I met Benny Rothman a few times when I lived in Glossop. Thoroughly decent bloke he was - we could with more like him these days. I hope the festival is well attended and gets a decent amount of press coverage.
It never makes sense to me that we are encouraged or told to stay away from crags with access restrictions and yet the Kinder Trespass is thought of as a landmark event.
How is this any different from a few hundred people turning up at a banned crag and climbing anyway?
I suppose it's the size of the area. Their actions led to access to mountain, moor, heath and down and, thanks to the BMC, cliffs within these areas. Cliffs within small areas of private land are, to most, a different thing. There's no particular rationale for declaring all rock faces public property unless you go down the avenue of declaring all natural features public...and I'm not saying I disagree with that but practically....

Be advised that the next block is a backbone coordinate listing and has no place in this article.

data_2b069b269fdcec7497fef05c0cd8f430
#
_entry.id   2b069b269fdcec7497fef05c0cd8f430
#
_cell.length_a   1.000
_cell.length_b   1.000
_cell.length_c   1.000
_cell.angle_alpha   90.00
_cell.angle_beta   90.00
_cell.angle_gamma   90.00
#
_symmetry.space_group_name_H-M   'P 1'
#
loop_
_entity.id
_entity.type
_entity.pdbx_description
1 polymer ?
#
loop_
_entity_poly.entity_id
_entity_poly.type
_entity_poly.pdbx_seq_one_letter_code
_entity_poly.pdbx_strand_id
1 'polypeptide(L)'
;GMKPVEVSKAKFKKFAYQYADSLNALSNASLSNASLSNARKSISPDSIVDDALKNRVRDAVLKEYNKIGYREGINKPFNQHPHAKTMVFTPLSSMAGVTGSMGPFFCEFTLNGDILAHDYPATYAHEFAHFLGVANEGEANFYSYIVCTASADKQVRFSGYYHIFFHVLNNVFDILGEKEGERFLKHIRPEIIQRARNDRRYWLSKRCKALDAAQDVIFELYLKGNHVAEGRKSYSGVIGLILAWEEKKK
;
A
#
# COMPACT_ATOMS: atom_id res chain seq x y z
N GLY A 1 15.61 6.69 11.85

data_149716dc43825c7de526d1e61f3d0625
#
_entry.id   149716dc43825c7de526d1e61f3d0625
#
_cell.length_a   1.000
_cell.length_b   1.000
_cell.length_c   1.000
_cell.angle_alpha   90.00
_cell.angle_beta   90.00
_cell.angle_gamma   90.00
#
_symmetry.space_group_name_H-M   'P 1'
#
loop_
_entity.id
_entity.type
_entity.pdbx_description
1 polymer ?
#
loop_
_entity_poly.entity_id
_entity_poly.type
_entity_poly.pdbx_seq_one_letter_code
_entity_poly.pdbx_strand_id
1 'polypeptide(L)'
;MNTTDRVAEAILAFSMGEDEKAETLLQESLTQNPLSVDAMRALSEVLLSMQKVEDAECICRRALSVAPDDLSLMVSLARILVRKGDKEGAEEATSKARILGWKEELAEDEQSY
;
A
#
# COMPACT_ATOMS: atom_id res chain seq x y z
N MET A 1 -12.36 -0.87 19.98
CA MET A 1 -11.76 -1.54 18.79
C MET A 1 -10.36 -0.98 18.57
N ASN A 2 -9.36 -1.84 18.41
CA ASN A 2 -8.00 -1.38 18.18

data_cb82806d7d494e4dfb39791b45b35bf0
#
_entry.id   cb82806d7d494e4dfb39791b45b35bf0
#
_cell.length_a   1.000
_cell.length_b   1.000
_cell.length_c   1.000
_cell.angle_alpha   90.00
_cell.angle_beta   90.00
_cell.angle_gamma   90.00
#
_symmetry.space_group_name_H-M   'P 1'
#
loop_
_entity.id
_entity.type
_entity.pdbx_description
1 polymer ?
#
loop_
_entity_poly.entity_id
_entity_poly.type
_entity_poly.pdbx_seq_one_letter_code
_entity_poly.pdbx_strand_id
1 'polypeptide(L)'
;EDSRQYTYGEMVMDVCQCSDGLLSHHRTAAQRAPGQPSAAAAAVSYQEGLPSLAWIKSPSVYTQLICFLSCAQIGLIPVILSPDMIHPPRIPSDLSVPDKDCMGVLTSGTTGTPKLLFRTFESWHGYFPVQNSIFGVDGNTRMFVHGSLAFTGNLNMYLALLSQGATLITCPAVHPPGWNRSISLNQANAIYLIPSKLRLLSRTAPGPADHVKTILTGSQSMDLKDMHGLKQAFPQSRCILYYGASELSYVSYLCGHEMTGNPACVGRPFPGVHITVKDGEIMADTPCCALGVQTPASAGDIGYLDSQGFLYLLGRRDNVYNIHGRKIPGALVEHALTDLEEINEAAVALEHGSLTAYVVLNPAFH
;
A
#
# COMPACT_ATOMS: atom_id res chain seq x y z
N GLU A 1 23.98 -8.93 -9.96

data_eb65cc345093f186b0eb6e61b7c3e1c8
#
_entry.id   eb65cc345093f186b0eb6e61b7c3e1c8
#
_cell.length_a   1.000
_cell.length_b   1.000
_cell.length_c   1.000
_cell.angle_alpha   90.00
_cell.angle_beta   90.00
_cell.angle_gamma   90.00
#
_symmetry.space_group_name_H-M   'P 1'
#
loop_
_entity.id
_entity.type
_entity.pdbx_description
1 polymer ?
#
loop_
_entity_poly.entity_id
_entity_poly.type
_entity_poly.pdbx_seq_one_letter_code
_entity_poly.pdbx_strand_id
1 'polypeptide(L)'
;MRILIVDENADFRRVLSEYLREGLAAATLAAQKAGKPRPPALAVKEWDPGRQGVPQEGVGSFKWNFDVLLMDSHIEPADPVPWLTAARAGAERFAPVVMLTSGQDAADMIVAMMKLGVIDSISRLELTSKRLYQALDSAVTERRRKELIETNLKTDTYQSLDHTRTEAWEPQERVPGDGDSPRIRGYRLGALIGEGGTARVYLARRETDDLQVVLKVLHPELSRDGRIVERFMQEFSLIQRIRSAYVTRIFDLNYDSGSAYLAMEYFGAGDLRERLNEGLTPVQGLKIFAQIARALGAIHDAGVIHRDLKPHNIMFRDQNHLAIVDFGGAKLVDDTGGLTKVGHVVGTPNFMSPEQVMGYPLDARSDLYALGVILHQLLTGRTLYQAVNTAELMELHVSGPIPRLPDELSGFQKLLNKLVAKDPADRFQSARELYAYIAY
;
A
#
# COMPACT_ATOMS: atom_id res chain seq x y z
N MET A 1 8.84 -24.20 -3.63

"...The day was just ending and I was descending
Down Grinesbrook just by Upper Tor
When a voice cried "Hey you" in the way keepers do
He'd the worst face that ever I saw
The things that he said were unpleasant
In the teeth of his fury I said
"Sooner than part from the mountains
I think I would rather be dead"
He called me a louse and said "Think of the grouse"
Well i thought, but I still couldn't see
Why all Kinder Scout and the moors roundabout
Couldn't take both the poor grouse and me
He said "All this land is my master's"
At that I stood shaking my head
No man has the right to own mountains
Any more than the deep ocean bed..."
In reply to Southern Man:
Lovely. The balancing act between owning land (reasonable) and owning and restricting access to an excess of land (not reasonable).
Although the other key element was inheritance tax which made it impossible for almost all individuals to continue to own vast swathes of the country for generations.